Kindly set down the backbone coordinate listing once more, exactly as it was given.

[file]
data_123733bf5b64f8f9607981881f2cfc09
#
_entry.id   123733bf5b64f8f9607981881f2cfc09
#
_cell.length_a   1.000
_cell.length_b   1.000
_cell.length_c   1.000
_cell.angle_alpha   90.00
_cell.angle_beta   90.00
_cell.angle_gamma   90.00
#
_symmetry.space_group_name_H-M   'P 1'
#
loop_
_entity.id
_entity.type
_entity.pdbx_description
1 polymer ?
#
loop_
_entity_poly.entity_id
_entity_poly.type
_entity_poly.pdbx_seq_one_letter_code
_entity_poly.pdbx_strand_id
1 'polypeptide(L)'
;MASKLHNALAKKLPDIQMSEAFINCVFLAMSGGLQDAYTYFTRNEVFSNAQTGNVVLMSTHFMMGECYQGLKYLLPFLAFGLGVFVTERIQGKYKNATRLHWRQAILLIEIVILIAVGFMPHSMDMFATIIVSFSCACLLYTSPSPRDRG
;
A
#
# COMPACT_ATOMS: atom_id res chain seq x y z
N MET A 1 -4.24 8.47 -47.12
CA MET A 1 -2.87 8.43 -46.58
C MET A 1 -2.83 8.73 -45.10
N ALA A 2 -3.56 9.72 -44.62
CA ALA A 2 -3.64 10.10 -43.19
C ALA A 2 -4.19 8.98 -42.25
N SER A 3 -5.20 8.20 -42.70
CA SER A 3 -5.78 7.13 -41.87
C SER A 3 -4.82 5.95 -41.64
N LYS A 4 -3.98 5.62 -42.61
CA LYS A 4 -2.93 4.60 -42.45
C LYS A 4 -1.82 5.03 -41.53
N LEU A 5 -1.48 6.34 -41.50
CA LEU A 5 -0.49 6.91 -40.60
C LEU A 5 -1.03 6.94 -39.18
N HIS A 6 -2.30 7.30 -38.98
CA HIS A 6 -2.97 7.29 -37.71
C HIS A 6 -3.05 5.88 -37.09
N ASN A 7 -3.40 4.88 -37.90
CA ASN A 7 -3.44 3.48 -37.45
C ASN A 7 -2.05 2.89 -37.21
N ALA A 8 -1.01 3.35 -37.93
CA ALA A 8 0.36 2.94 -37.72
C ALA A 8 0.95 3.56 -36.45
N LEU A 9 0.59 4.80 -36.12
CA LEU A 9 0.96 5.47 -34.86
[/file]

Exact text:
data_123733bf5b64f8f9607981881f2cfc09
#
_entry.id   123733bf5b64f8f9607981881f2cfc09
#
_cell.length_a   1.000
_cell.length_b   1.000
_cell.length_c   1.000
_cell.angle_alpha   90.00
_cell.angle_beta   90.00
_cell.angle_gamma   90.00
#
_symmetry.space_group_name_H-M   'P 1'
#
loop_
_entity.id
_entity.type
_entity.pdbx_description
1 polymer ?
#
loop_
_entity_poly.entity_id
_entity_poly.type
_entity_poly.pdbx_seq_one_letter_code
_entity_poly.pdbx_strand_id
1 'polypeptide(L)'
;MASKLHNALAKKLPDIQMSEAFINCVFLAMSGGLQDAYTYFTRNEVFSNAQTGNVVLMSTHFMMGECYQGLKYLLPFLAFGLGVFVTERIQGKYKNATRLHWRQAILLIEIVILIAVGFMPHSMDMFATIIVSFSCACLLYTSPSPRDRG
;
A
#
# COMPACT_ATOMS: atom_id res chain seq x y z
N MET A 1 -4.24 8.47 -47.12
CA MET A 1 -2.87 8.43 -46.58
C MET A 1 -2.83 8.73 -45.10
N ALA A 2 -3.56 9.72 -44.62
CA ALA A 2 -3.64 10.10 -43.19
C ALA A 2 -4.19 8.98 -42.25
N SER A 3 -5.20 8.20 -42.70
CA SER A 3 -5.78 7.13 -41.87
C SER A 3 -4.82 5.95 -41.64
N LYS A 4 -3.98 5.62 -42.61
CA LYS A 4 -2.93 4.60 -42.45
C LYS A 4 -1.82 5.03 -41.53
N LEU A 5 -1.48 6.34 -41.50
CA LEU A 5 -0.49 6.91 -40.60
C LEU A 5 -1.03 6.94 -39.18
N HIS A 6 -2.30 7.30 -38.98
CA HIS A 6 -2.97 7.29 -37.71
C HIS A 6 -3.05 5.88 -37.09
N ASN A 7 -3.40 4.88 -37.90
CA ASN A 7 -3.44 3.48 -37.45
C ASN A 7 -2.05 2.89 -37.21
N ALA A 8 -1.01 3.35 -37.93
CA ALA A 8 0.36 2.94 -37.72
C ALA A 8 0.95 3.56 -36.45
N LEU A 9 0.59 4.80 -36.12
CA LEU A 9 0.96 5.47 -34.86